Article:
|Project by Woodbutchery||posted 09-07-2014 01:41 PM||1305 views||0 times favorited||2 comments|
I recently finished the largest project, to date, that I’ve had the pleasure of designing, building, and putting together.
A bed frame to finally get our king-size bed off the floor along with a headboard. My wife does most conceptual designing of elements within our house. My job is to bring it into reality. We have fun with those roles.
What I came up with was four panels. I would use plywood for the base, with 2×6 rails, one on each side and one in the middle, to support the slats, and from there, the box spring and mattress. The headboard was a simple design, two stiles holding six boards.
The wood in our bedroom is stained a very dark brown. The only way the wood grain comes through is from light reflecting off the texture, so for three of the four base panels I used 3/4” (23/32”) maple plywood, with the fourth (head) panel made from cabinet grade pine ply, all stained dark brown, with 1/2” edging on the top portion of the panels. The headboard boards are poplar, again stained dark brown, 7 1/2” wide with a 1/2” separation. The headboard stiles are pine, left unstained to blend in with the walls. A cap was built for the corners of the foot of the bed to prevent shin scrapage.
As you can see from the second picture, the middle rail is supported by matching blocks of wood on the head and foot panels. I’m a big fella, so I over-build things that will need to support my weight. The rails are 2×6 ripped down to 5 1/2”. Using some math skills I determined where to pre-drill the holes for the headboard stiles and used a drill bit with countersink. I found that the countersink didn’t quite go deep enough, hence the third picture where I’m drilling the countersink another half inch deeper. At the bottom of the stile you will notice a one inch dado. This was my wife’s brilliance in allowing a space for electric cords to use the outlet behind the headboard. Rather than being right up against the wall, the frame was designed for the side panels to project past the head panels by 2” to allow room for cords coming from the electrical outlet. The dado matches a notch in the side panels to allow the cords to exit from the bottom potion of the frame. My wife is pretty smart. I get points for marrying her. ;-)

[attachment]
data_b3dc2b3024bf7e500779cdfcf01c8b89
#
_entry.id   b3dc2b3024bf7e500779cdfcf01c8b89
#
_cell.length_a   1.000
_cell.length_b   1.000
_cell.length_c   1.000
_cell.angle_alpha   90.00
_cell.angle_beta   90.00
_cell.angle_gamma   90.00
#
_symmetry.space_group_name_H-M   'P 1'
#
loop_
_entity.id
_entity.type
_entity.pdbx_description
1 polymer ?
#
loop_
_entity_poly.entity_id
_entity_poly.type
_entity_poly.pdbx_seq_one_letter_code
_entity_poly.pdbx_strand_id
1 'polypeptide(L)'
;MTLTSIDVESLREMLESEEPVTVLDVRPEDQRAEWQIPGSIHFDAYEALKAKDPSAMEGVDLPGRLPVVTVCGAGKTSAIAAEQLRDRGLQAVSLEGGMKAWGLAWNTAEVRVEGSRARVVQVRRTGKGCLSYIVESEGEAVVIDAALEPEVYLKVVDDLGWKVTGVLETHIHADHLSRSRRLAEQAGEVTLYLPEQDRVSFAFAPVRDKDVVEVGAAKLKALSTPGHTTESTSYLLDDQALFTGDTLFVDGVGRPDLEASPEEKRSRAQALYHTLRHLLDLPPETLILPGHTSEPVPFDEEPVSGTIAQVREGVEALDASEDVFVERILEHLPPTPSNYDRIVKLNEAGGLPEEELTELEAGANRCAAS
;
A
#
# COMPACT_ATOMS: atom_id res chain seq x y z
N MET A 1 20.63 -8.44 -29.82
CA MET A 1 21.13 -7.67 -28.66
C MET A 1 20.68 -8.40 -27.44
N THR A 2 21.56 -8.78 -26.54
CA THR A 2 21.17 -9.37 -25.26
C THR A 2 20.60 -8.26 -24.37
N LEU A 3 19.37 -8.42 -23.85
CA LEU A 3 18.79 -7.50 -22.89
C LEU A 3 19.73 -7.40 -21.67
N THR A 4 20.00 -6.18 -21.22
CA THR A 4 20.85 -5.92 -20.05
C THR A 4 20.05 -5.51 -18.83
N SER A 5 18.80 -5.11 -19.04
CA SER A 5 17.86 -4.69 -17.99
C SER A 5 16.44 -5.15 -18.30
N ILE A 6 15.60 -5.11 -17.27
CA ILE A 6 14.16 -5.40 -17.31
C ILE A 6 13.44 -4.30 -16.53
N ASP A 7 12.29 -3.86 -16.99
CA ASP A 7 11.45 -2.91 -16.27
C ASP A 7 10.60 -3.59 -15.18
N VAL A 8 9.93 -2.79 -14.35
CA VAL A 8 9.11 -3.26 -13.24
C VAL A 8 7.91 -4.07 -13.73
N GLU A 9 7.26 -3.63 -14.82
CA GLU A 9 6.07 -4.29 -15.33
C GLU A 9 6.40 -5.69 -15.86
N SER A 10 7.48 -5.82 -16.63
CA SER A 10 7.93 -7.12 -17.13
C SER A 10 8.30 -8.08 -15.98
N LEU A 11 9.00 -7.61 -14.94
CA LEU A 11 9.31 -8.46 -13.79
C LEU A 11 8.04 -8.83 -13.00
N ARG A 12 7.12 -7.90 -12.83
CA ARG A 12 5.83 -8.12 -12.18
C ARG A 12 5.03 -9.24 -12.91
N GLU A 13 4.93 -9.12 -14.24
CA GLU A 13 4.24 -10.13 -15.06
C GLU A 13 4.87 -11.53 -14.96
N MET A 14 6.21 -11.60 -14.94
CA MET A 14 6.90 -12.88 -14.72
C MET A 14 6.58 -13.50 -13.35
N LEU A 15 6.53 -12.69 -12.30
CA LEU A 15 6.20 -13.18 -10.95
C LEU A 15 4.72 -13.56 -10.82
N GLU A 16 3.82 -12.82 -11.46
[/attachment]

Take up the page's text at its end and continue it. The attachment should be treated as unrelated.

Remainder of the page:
Pictures 4 and 5 are the assembly of the headboard. We used some scrap 1/2” plywood for spacers between the boards, and assembly went fairly smoothly, especially with the use of clamps to hold the boards in place while applying the screws. Not pictured was the attachment of the stiles to the frame, which are attached via screws to both the side panels and the head panel. Picture 6 is the Kitty Approval Seal.
I am very pleased with the whole process that led up to the end of the project. Sketchup is a useful tool for helping to determine design elements and getting a feel for how the final project will look. For me it’s fairly simple to use, with models available for various and sundry hardware items that might be needed to add to the model.
Built in the new spirit of “it’s an adventure” vs. “what am I going to screw up”, it was fun to get the parts ready, even when I had a major screw up and cut the head panel of the frame a full 6” too short. Thanks to research from the Lumberjocks page, someone had mentioned that you can get a strong bond between plywood and a regular piece of wood along the ply, so I took a 3/4” strip of maple, glued it to the shortened panel, then glued the cutoff to the maple strip. After giving an appropriate cure time, I tested the bond and it was a good strong bond.
Once all the pieces were ready, the assembly went well, with the countersink issue being the only unexpected within the assembly, and that was easily fixed. A couple of close friends came over to help with the assembly and a hearty meal. Much fun was had putting it together.
It was a very satisfying feeling to see all the pieces come together and to hear happy noises from everyone as the bed was assembled. The reality fit the concept. It is nice having the mattresses off the floor, and there is no indication of stress on the panels or the slats. I had planned on screwing the middle slat to the side rails to prevent any bowing, but so far I’ve seen no indicator of the wood moving at all. If it happens down the road, I still have my plan B.
Thanks for looking. Comments and critiques are always welcome.
-- Making scrap with zen-like precision - Woodbutchery